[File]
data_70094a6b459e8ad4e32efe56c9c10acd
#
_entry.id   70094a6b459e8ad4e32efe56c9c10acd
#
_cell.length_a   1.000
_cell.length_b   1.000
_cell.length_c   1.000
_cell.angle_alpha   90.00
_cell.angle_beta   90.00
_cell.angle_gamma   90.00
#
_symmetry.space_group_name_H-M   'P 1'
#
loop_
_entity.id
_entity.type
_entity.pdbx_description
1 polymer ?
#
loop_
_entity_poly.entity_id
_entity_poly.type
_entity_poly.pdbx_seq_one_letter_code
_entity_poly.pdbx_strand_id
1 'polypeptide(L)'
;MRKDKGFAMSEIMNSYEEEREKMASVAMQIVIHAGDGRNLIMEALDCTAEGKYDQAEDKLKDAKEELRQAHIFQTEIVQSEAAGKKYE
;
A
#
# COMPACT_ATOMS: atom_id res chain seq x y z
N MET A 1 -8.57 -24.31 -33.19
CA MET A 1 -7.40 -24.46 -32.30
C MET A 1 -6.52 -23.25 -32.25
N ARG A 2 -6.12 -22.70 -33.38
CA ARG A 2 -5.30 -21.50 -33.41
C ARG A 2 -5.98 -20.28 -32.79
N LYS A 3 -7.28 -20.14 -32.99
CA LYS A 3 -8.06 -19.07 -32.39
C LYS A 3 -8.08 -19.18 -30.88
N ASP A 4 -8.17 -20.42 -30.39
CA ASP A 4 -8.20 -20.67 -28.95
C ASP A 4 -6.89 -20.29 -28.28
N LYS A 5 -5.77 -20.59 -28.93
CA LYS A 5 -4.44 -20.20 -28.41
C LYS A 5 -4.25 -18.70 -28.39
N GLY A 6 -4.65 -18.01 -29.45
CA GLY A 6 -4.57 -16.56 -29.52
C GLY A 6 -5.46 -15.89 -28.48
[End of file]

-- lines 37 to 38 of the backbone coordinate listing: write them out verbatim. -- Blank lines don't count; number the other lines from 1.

N LYS A 3 -7.28 -20.14 -32.99
CA LYS A 3 -8.06 -19.07 -32.39